The other day, I was thinking about the saying, “my family is so weird.” Honestly, I feel like most people who say that bold statement have pretty normal families. Sure, they might say some outlandish things or have a strange habit or two, but have they really earned the title of weird?
We’ve got some bonafide weirdos in our family. My mom is pretty normal, so are two of my three younger brothers. Sure, they have their quirks. But for all intensive purposes, they have no trouble fitting in and being acceptable members of society.
As for me, my dad, and my youngest brother, we are the weirdos. It would be a normal occurrence to hear my youngest brother rummaging around in the freezer late at night for his underwear. I thought the best way to make friends on my cross-country team in high school was reciting haikus of the things we passed on our runs. And amongst other brilliant ideas, my dad created and executed the first (and last) Mansgiving.
Exactly one year before, my dad finished the last of the Thanksgiving dishes and declared that next year, there would be no dishes.
“Thanksgiving food isn’t even that great anyway,” my dad said to my mom who had cooked all day. “We spend all this time on a meal that doesn’t even include our favorite foods and spend hours afterward cleaning up. But not next year. Next year, we’re having Mansgiving.”
I think my mom assumed he would forget about the whole thing, so she foolishly agreed. But the idea had taken hold of my dad’s brain and the dishes had truly traumatized him. When November 2014 rolled around, he was ready. Complete with a grocery list and plans for all the Mansgiving festivities.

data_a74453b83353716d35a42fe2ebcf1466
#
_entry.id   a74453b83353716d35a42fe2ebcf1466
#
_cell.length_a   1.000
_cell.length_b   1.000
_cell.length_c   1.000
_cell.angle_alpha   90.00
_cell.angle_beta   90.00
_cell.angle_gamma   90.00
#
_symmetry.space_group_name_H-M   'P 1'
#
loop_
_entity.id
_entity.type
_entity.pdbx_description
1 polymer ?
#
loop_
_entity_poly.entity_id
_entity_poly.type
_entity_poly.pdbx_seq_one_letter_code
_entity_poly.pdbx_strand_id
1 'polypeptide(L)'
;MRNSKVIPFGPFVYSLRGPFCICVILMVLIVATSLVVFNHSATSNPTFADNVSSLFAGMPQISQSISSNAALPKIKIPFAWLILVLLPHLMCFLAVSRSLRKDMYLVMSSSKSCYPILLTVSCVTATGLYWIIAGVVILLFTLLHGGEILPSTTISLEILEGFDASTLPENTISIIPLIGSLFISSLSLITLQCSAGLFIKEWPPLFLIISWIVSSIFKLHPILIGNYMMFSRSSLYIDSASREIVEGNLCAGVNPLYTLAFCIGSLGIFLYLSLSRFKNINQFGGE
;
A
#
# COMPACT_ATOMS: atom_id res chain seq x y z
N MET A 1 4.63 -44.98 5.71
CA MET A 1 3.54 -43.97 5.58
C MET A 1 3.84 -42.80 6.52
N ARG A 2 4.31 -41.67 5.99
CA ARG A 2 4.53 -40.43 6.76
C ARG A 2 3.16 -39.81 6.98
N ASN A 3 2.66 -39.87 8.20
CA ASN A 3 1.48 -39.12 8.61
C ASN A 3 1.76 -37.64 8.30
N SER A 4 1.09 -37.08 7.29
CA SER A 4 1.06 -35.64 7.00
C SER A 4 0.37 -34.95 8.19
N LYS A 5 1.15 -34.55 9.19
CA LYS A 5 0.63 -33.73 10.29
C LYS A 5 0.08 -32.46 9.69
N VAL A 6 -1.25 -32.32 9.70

The frozen pizzas had been bought and the Mansgiving poster was being created. My mom finally came to terms with the fact this was actually going to happen. So she and my grandma decided to have a normal Thanksgiving dinner at my grandma’s house. Hunter (the oldest of my younger brothers) would have to join the normal dinner because he hadn’t shown enough enthusiasm for Mansgiving. Henceforth, he had been banished.
I, however, played my cards right and was invited to both Mansgiving and normal Thanksgiving. I even made it onto the official Mansgiving poster. And I must say, between the two, I’d declare Mansgiving the winner.
The only rule (besides Hunter not being allowed) was no dishes. Everything was 100% disposable (sorry, Earth). Paper plates, plastic cutlery, soda cans, and a paper football tablecloth for class.
The menu featured:
- Pizza bites
- Bagel pizzas
- Chicken fingers
- Buffalo wings
- Veggie tray (optional)
After everyone got their first round of food, they gathered together with thanksgiving to watch Lord of the Rings. At the end of the night, not one dish was needed to be done. A Mansgiving miracle.
The standard Thanksgiving dinner was tasty, but a little stuffy compared to Mansgiving. Plus, I think they were all a little jealous they hadn’t been invited to the event of the year. So jealous, in fact, that Mansgiving was banned from all future Thanksgivings.
If you’re thinking of hosting your very own Mansgiving, here are some things to keep in mind:
- Mansgiving works best if everyone in your family is both a) invited and b) on board. Even if your significant other says he or she is okay with Mansgiving, they might be bluffing… Best to make 110% sure.
- If you feel the title, “Mansgiving” is a bit misogynist, feel free to change it. Both men and women should be welcomed to Mansgiving or Alternative Turkey Day or whatever you want to name it.
- Make sure the menu includes everyone’s favorite easy-to-prep foods (the worse for you, the better), a formally agreed upon movie/series, and above all: NO DISHES
- Burping, farting, and songs about old ships are encouraged throughout the evening.
There you have it, everything you need to know to start your own Mansgiving from anywhere in the world. What grand traditions we Americans come up with.